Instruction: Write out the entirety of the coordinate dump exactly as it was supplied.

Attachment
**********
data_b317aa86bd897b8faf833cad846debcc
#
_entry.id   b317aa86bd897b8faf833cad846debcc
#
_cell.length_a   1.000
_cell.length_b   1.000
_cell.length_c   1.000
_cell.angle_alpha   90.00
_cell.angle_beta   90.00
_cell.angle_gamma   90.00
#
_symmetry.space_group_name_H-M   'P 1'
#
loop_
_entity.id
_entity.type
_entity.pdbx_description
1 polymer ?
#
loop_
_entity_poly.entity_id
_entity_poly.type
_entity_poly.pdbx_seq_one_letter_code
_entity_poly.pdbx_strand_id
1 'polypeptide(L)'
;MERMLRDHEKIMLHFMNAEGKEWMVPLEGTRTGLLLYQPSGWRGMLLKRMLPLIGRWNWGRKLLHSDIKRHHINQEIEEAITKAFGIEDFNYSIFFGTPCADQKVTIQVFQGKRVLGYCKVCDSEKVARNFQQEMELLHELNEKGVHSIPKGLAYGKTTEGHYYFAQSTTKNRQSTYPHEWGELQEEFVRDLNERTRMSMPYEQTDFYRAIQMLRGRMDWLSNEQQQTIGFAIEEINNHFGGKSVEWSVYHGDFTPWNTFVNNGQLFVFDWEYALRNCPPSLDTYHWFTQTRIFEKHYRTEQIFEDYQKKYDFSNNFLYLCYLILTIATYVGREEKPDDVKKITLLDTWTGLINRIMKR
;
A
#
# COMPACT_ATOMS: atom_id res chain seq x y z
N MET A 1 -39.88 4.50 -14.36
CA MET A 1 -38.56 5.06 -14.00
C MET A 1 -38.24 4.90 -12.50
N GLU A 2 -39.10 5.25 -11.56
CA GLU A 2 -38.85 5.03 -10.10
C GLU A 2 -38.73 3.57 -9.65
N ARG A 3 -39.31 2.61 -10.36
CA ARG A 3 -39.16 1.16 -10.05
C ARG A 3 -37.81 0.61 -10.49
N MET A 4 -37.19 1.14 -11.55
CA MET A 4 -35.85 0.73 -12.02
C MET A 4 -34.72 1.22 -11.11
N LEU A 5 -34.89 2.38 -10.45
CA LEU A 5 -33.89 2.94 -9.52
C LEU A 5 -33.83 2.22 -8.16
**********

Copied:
data_b317aa86bd897b8faf833cad846debcc
#
_entry.id   b317aa86bd897b8faf833cad846debcc
#
_cell.length_a   1.000
_cell.length_b   1.000
_cell.length_c   1.000
_cell.angle_alpha   90.00
_cell.angle_beta   90.00
_cell.angle_gamma   90.00
#
_symmetry.space_group_name_H-M   'P 1'
#
loop_
_entity.id
_entity.type
_entity.pdbx_description
1 polymer ?
#
loop_
_entity_poly.entity_id
_entity_poly.type
_entity_poly.pdbx_seq_one_letter_code
_entity_poly.pdbx_strand_id
1 'polypeptide(L)'
;MERMLRDHEKIMLHFMNAEGKEWMVPLEGTRTGLLLYQPSGWRGMLLKRMLPLIGRWNWGRKLLHSDIKRHHINQEIEEAITKAFGIEDFNYSIFFGTPCADQKVTIQVFQGKRVLGYCKVCDSEKVARNFQQEMELLHELNEKGVHSIPKGLAYGKTTEGHYYFAQSTTKNRQSTYPHEWGELQEEFVRDLNERTRMSMPYEQTDFYRAIQMLRGRMDWLSNEQQQTIGFAIEEINNHFGGKSVEWSVYHGDFTPWNTFVNNGQLFVFDWEYALRNCPPSLDTYHWFTQTRIFEKHYRTEQIFEDYQKKYDFSNNFLYLCYLILTIATYVGREEKPDDVKKITLLDTWTGLINRIMKR
;
A
#
# COMPACT_ATOMS: atom_id res chain seq x y z
N MET A 1 -39.88 4.50 -14.36
CA MET A 1 -38.56 5.06 -14.00
C MET A 1 -38.24 4.90 -12.50
N GLU A 2 -39.10 5.25 -11.56
CA GLU A 2 -38.85 5.03 -10.10
C GLU A 2 -38.73 3.57 -9.65
N ARG A 3 -39.31 2.61 -10.36
CA ARG A 3 -39.16 1.16 -10.05
C ARG A 3 -37.81 0.61 -10.49
N MET A 4 -37.19 1.14 -11.55
CA MET A 4 -35.85 0.73 -12.02
C MET A 4 -34.72 1.22 -11.11
N LEU A 5 -34.89 2.38 -10.45
CA LEU A 5 -33.89 2.94 -9.52
C LEU A 5 -33.83 2.22 -8.16